The best movie costumes for Halloween (guys edition)

Halloween Series

Fabulous movie costumes for Halloween (Ladies Edition)

The most famous movie couples for Halloween

Now the fellas…

 

Frank Rossitano (30 Rock)

 

Ferris Bueller

Ron Burgundy

Continue reading The best movie costumes for Halloween (guys edition)

Augusta Ada King, Countess of Lovelace

Today, October 7, 2011, is Ada Lovelace Day, a celebration of women in technology, engineering, mathematics, and science.

A day for all the geek girls out there. Yes you. You are beautiful and smart and talented.

We love you and the work you do.

Now, here is the life-story of the woman we celebrate.

Augusta Ada King, Countess of Lovelace

“Her life was an apotheosis of struggle between emotion and reason, subjectivism and objectivism, poetics and mathematics, ill-health and bursts of energy.”

  • Born: December 10, 1815  to Anne Isabelle Milbanke and Lord Byron, his only legitimate daughter
  • Died: At the age of 36 from cancer, November 27, 1852
  • Education: Mathematics at an early age, later in science and logic
  • Family: Married William King the 1st Earl of Lovelace and had three children.
  • Lived: Ockham Park and London
  • Nickname: Enchantress of Numbers
  • Self-Nickname: An analyst and metaphysician

Her Biography, from the Women in Science section at the San Diego Supercomputer Center:

Ada was the daughter of a brief marriage between the Romantic poet Lord Byron and Anne Isabelle Milbanke, who separated from Byron just a month after Ada was born. Four months later, Byron left England forever. Ada never met her father (who died in Greece in 1823) and was raised by her mother, Lady Byron. Her life was an apotheosis of struggle between emotion and reason, subjectivism and objectivism, poetics and mathematics, ill-health and bursts of energy.

Lady Byron wished her daughter to be unlike her poetical father, and she saw to it that Ada received tutoring in mathematics and music, as disciplines to counter dangerous poetic tendencies. But Ada’s complex inheritance became apparent as early as 1828, when she produced the design for a flying machine. It was mathematics that gave her life its wings.

Lady Byron and Ada moved in an elite London society, one in which gentlemen not members of the clergy or occupied with politics or the affairs of a regiment were quite likely to spend their time and fortunes pursuing botany, geology, or astronomy. In the early nineteenth century there were no “professional” scientists (indeed, the word “scientist” was only coined by William Whewell in 1836)–but the participation of noblewomen in intellectual pursuits was not widely encouraged.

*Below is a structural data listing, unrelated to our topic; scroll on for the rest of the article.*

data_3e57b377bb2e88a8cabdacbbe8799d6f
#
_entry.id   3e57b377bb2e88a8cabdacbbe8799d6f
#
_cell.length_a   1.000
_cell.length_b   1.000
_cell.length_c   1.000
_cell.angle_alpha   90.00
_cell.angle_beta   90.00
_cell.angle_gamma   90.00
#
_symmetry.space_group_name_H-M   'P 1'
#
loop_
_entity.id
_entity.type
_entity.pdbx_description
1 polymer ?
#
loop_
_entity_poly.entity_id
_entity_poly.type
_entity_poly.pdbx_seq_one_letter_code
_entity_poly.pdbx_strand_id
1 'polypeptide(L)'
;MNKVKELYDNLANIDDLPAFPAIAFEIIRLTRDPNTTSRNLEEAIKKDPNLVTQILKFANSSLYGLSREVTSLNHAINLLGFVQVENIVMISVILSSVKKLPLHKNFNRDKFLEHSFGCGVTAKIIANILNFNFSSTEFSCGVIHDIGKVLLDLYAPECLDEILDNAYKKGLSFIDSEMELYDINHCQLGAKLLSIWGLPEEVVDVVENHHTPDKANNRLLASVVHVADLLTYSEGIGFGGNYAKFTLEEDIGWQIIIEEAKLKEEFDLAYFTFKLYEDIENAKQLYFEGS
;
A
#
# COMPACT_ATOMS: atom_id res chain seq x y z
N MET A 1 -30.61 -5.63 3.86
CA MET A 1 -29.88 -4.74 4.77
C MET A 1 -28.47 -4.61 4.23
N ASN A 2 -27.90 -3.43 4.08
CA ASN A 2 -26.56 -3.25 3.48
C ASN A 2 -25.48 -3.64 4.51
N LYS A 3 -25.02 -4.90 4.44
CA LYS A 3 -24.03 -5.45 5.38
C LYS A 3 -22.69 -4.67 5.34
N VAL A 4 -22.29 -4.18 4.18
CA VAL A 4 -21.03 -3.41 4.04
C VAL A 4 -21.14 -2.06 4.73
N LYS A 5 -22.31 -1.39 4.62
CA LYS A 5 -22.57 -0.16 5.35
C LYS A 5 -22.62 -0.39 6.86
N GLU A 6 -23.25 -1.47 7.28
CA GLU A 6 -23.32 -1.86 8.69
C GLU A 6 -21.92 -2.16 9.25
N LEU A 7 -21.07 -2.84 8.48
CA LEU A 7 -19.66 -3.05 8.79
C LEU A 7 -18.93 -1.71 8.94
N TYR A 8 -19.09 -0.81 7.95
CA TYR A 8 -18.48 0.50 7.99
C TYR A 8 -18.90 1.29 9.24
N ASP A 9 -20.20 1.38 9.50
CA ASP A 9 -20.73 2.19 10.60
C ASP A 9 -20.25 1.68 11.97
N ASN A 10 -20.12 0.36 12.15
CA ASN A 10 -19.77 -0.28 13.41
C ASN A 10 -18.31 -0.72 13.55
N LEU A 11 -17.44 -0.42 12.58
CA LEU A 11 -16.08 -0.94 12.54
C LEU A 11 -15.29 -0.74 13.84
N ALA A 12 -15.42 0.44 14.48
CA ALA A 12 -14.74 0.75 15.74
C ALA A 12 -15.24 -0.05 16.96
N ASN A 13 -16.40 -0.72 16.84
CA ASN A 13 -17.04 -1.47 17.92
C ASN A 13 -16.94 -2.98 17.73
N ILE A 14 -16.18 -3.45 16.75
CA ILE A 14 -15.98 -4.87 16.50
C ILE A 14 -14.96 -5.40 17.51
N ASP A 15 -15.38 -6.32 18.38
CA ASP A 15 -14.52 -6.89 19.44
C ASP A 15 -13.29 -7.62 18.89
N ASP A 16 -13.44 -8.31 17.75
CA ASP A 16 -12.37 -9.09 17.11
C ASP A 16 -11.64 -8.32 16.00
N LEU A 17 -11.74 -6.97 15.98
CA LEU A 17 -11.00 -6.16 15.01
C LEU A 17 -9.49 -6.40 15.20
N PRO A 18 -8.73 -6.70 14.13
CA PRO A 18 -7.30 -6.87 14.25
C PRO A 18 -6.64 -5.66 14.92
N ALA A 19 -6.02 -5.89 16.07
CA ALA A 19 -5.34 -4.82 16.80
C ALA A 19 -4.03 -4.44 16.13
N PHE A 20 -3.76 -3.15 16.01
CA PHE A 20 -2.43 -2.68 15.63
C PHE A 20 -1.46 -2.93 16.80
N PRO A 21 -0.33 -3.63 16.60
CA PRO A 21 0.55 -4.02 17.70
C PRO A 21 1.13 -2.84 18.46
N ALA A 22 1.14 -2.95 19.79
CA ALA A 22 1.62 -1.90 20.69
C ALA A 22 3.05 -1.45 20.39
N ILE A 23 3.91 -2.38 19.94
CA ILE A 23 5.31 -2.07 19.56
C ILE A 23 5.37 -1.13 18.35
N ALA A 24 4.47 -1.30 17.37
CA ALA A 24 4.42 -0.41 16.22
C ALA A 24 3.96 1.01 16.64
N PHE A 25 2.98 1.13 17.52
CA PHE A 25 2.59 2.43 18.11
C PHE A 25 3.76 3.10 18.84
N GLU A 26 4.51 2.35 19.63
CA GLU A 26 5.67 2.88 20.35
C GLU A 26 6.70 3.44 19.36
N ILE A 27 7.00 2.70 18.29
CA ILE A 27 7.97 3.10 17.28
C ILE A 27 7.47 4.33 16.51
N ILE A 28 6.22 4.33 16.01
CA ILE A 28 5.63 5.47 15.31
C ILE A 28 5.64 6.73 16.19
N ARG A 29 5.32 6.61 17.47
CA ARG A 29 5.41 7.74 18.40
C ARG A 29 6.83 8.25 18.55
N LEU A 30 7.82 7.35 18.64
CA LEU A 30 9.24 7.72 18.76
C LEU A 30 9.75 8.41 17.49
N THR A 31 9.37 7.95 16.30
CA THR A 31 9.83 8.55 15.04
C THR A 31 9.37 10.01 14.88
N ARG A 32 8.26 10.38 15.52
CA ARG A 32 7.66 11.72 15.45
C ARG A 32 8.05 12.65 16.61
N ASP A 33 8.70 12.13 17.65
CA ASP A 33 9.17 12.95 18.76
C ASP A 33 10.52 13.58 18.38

One of the gentlemanly scientists of the era was to become Ada’s lifelong friend. Charles Babbage, Lucasian professor of mathematics at Cambridge, was known as the inventor of the Difference Engine, an elaborate calculating machine that operated by the method of finite differences. Ada met Babbage in 1833, when she was just 17, and they began a voluminous correspondence on the topics of mathematics, logic, and ultimately all subjects.

In 1835, Ada married William King, ten years her senior, and when King inherited a noble title in 1838, they became the Earl and Countess of Lovelace. Ada had three children. The family and its fortunes were very much directed by Lady Byron, whose domineering was rarely opposed by King.

Babbage had made plans in 1834 for a new kind of calculating machine (although the Difference Engine was not finished), an Analytical Engine. His Parliamentary sponsors refused to support a second machine with the first unfinished, but Babbage found sympathy for his new project abroad. In 1842, an Italian mathematician, Louis Menebrea, published a memoir in French on the subject of the Analytical Engine. Babbage enlisted Ada as translator for the memoir, and during a nine-month period in 1842-43, she worked feverishly on the article and a set of Notes she appended to it. These are the source of her enduring fame.

Ada called herself “an Analyst (& Metaphysician),” and the combination was put to use in the Notes. She understood the plans for the device as well as Babbage but was better at articulating its promise. She rightly saw it as what we would call a general-purpose computer. It was suited for “developping [sic] and tabulating any function whatever. . . the engine [is] the material expression of any indefinite function of any degree of generality and complexity.” Her Notes anticipate future developments, including computer-generated music.

Ada died of cancer in 1852, at the age of 37, and was buried beside the father she never knew.

On Being A Role Model: The Truth About My Forbes Interview with Leslie Bradshaw

When my friend Leslie Bradshaw, a woman who absolutely inspires me with her energy, ambition and insanely sharp business intellect, asked to interview me for her Forbes blog series “More Seats,” I said yes, with the understanding and intention of bringing more awareness to the lack of women contributors and editors in Wikipedia. Originally, Leslie was going to name the series “More Role Models” but changed it to reflect her purpose of addressing three major problems women face: not having enough women “at the table,” not enough women holding positions of power, and not enough women prevailing as role models.